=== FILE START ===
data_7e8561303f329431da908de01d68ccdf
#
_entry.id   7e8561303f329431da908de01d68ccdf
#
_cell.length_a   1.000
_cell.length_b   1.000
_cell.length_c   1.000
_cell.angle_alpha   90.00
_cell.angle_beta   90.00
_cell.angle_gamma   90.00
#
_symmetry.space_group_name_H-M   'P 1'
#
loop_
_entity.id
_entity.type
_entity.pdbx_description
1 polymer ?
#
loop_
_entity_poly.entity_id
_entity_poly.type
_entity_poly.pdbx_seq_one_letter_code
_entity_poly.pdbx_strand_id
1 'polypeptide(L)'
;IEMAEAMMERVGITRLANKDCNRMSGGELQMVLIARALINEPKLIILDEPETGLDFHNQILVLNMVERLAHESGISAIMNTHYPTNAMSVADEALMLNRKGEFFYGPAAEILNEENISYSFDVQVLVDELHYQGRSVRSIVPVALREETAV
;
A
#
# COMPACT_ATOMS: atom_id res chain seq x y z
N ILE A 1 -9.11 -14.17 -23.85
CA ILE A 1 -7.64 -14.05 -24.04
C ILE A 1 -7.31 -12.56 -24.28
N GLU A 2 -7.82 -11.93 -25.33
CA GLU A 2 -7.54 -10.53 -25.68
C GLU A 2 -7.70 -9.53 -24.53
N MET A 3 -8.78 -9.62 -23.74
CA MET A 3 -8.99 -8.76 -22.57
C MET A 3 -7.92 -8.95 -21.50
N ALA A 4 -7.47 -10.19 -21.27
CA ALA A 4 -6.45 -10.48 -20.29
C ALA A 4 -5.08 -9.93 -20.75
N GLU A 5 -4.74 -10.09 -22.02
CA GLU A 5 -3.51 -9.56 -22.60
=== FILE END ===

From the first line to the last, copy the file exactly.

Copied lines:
data_7e8561303f329431da908de01d68ccdf
#
_entry.id   7e8561303f329431da908de01d68ccdf
#
_cell.length_a   1.000
_cell.length_b   1.000
_cell.length_c   1.000
_cell.angle_alpha   90.00
_cell.angle_beta   90.00
_cell.angle_gamma   90.00
#
_symmetry.space_group_name_H-M   'P 1'
#
loop_
_entity.id
_entity.type
_entity.pdbx_description
1 polymer ?
#
loop_
_entity_poly.entity_id
_entity_poly.type
_entity_poly.pdbx_seq_one_letter_code
_entity_poly.pdbx_strand_id
1 'polypeptide(L)'
;IEMAEAMMERVGITRLANKDCNRMSGGELQMVLIARALINEPKLIILDEPETGLDFHNQILVLNMVERLAHESGISAIMNTHYPTNAMSVADEALMLNRKGEFFYGPAAEILNEENISYSFDVQVLVDELHYQGRSVRSIVPVALREETAV
;
A
#
# COMPACT_ATOMS: atom_id res chain seq x y z
N ILE A 1 -9.11 -14.17 -23.85
CA ILE A 1 -7.64 -14.05 -24.04
C ILE A 1 -7.31 -12.56 -24.28
N GLU A 2 -7.82 -11.93 -25.33
CA GLU A 2 -7.54 -10.53 -25.68
C GLU A 2 -7.70 -9.53 -24.53
N MET A 3 -8.78 -9.62 -23.74
CA MET A 3 -8.99 -8.76 -22.57
C MET A 3 -7.92 -8.95 -21.50
N ALA A 4 -7.47 -10.19 -21.27
CA ALA A 4 -6.45 -10.48 -20.29
C ALA A 4 -5.08 -9.93 -20.75
N GLU A 5 -4.74 -10.09 -22.02
CA GLU A 5 -3.51 -9.56 -22.60